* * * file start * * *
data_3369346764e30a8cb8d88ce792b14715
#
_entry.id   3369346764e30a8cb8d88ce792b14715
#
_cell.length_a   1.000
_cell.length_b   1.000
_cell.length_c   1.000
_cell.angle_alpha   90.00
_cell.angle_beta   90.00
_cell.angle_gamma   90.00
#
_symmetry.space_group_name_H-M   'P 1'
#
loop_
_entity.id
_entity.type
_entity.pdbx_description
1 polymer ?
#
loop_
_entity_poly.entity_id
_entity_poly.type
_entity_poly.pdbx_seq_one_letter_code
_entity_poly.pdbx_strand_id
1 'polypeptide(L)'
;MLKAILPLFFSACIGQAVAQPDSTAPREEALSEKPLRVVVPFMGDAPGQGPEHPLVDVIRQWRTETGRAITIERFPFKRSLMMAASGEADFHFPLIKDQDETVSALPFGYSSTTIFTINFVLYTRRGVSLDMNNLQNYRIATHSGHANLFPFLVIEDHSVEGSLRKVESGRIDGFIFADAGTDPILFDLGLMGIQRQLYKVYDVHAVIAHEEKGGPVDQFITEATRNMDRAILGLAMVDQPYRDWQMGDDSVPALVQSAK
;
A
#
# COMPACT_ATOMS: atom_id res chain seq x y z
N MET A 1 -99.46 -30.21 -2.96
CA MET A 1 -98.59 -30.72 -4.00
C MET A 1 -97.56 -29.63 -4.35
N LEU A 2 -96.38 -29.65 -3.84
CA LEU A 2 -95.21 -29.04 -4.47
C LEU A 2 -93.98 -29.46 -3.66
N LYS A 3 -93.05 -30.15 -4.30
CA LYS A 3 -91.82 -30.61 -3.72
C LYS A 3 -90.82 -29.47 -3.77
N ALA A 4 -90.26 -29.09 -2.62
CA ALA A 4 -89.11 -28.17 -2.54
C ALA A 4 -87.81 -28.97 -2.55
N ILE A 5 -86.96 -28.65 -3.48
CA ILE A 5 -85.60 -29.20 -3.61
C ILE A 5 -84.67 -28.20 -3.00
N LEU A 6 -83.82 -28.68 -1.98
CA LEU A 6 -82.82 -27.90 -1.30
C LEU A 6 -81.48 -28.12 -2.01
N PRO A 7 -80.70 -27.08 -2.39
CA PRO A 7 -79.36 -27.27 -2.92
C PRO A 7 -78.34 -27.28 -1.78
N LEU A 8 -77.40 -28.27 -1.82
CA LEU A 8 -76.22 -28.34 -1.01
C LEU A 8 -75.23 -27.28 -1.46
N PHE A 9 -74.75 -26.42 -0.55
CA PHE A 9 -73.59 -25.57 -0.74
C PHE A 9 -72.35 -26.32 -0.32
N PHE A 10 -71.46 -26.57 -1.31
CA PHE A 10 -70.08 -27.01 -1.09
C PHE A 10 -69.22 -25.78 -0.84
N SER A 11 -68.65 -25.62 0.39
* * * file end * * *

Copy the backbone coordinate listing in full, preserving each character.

data_3369346764e30a8cb8d88ce792b14715
#
_entry.id   3369346764e30a8cb8d88ce792b14715
#
_cell.length_a   1.000
_cell.length_b   1.000
_cell.length_c   1.000
_cell.angle_alpha   90.00
_cell.angle_beta   90.00
_cell.angle_gamma   90.00
#
_symmetry.space_group_name_H-M   'P 1'
#
loop_
_entity.id
_entity.type
_entity.pdbx_description
1 polymer ?
#
loop_
_entity_poly.entity_id
_entity_poly.type
_entity_poly.pdbx_seq_one_letter_code
_entity_poly.pdbx_strand_id
1 'polypeptide(L)'
;MLKAILPLFFSACIGQAVAQPDSTAPREEALSEKPLRVVVPFMGDAPGQGPEHPLVDVIRQWRTETGRAITIERFPFKRSLMMAASGEADFHFPLIKDQDETVSALPFGYSSTTIFTINFVLYTRRGVSLDMNNLQNYRIATHSGHANLFPFLVIEDHSVEGSLRKVESGRIDGFIFADAGTDPILFDLGLMGIQRQLYKVYDVHAVIAHEEKGGPVDQFITEATRNMDRAILGLAMVDQPYRDWQMGDDSVPALVQSAK
;
A
#
# COMPACT_ATOMS: atom_id res chain seq x y z
N MET A 1 -99.46 -30.21 -2.96
CA MET A 1 -98.59 -30.72 -4.00
C MET A 1 -97.56 -29.63 -4.35
N LEU A 2 -96.38 -29.65 -3.84
CA LEU A 2 -95.21 -29.04 -4.47
C LEU A 2 -93.98 -29.46 -3.66
N LYS A 3 -93.05 -30.15 -4.30
CA LYS A 3 -91.82 -30.61 -3.72
C LYS A 3 -90.82 -29.47 -3.77
N ALA A 4 -90.26 -29.09 -2.62
CA ALA A 4 -89.11 -28.17 -2.54
C ALA A 4 -87.81 -28.97 -2.55
N ILE A 5 -86.96 -28.65 -3.48
CA ILE A 5 -85.60 -29.20 -3.61
C ILE A 5 -84.67 -28.20 -3.00
N LEU A 6 -83.82 -28.68 -1.98
CA LEU A 6 -82.82 -27.90 -1.30
C LEU A 6 -81.48 -28.12 -2.01
N PRO A 7 -80.70 -27.08 -2.39
CA PRO A 7 -79.36 -27.27 -2.92
C PRO A 7 -78.34 -27.28 -1.78
N LEU A 8 -77.40 -28.27 -1.82
CA LEU A 8 -76.22 -28.34 -1.01
C LEU A 8 -75.23 -27.28 -1.46
N PHE A 9 -74.75 -26.42 -0.55
CA PHE A 9 -73.59 -25.57 -0.74
C PHE A 9 -72.35 -26.32 -0.32
N PHE A 10 -71.46 -26.57 -1.31
CA PHE A 10 -70.08 -27.01 -1.09
C PHE A 10 -69.22 -25.78 -0.84
N SER A 11 -68.65 -25.62 0.39